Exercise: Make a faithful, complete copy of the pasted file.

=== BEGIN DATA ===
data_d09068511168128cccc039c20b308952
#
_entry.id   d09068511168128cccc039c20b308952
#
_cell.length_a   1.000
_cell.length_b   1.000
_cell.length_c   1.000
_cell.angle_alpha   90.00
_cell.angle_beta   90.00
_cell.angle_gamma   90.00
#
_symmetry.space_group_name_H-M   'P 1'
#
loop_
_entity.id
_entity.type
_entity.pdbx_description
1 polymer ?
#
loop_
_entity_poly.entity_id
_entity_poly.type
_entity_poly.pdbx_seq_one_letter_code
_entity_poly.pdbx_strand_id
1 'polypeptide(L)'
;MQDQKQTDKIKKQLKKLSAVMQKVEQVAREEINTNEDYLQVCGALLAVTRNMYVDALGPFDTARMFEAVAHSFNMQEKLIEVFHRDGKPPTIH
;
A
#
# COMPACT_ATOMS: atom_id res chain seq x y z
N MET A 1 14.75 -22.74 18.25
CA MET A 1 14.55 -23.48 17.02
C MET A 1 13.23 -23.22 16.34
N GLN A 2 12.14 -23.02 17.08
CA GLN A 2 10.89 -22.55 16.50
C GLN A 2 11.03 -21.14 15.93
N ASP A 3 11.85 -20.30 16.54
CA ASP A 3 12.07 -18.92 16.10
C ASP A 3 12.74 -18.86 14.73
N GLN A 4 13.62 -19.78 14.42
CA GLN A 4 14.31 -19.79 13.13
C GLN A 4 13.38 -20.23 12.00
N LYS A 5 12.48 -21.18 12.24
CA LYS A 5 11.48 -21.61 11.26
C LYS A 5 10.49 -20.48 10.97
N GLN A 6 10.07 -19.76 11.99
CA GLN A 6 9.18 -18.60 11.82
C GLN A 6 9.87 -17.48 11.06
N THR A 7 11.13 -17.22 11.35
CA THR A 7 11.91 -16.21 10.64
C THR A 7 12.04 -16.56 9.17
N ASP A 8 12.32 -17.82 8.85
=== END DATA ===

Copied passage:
data_d09068511168128cccc039c20b308952
#
_entry.id   d09068511168128cccc039c20b308952
#
_cell.length_a   1.000
_cell.length_b   1.000
_cell.length_c   1.000
_cell.angle_alpha   90.00
_cell.angle_beta   90.00
_cell.angle_gamma   90.00
#
_symmetry.space_group_name_H-M   'P 1'
#
loop_
_entity.id
_entity.type
_entity.pdbx_description
1 polymer ?
#
loop_
_entity_poly.entity_id
_entity_poly.type
_entity_poly.pdbx_seq_one_letter_code
_entity_poly.pdbx_strand_id
1 'polypeptide(L)'
;MQDQKQTDKIKKQLKKLSAVMQKVEQVAREEINTNEDYLQVCGALLAVTRNMYVDALGPFDTARMFEAVAHSFNMQEKLIEVFHRDGKPPTIH
;
A
#
# COMPACT_ATOMS: atom_id res chain seq x y z
N MET A 1 14.75 -22.74 18.25
CA MET A 1 14.55 -23.48 17.02
C MET A 1 13.23 -23.22 16.34
N GLN A 2 12.14 -23.02 17.08
CA GLN A 2 10.89 -22.55 16.50
C GLN A 2 11.03 -21.14 15.93
N ASP A 3 11.85 -20.30 16.54
CA ASP A 3 12.07 -18.92 16.10
C ASP A 3 12.74 -18.86 14.73
N GLN A 4 13.62 -19.78 14.42
CA GLN A 4 14.31 -19.79 13.13
C GLN A 4 13.38 -20.23 12.00
N LYS A 5 12.48 -21.18 12.24
CA LYS A 5 11.48 -21.61 11.26
C LYS A 5 10.49 -20.48 10.97
N GLN A 6 10.07 -19.76 11.99
CA GLN A 6 9.18 -18.60 11.82
C GLN A 6 9.87 -17.48 11.06
N THR A 7 11.13 -17.22 11.35
CA THR A 7 11.91 -16.21 10.64
C THR A 7 12.04 -16.56 9.17
N ASP A 8 12.32 -17.82 8.85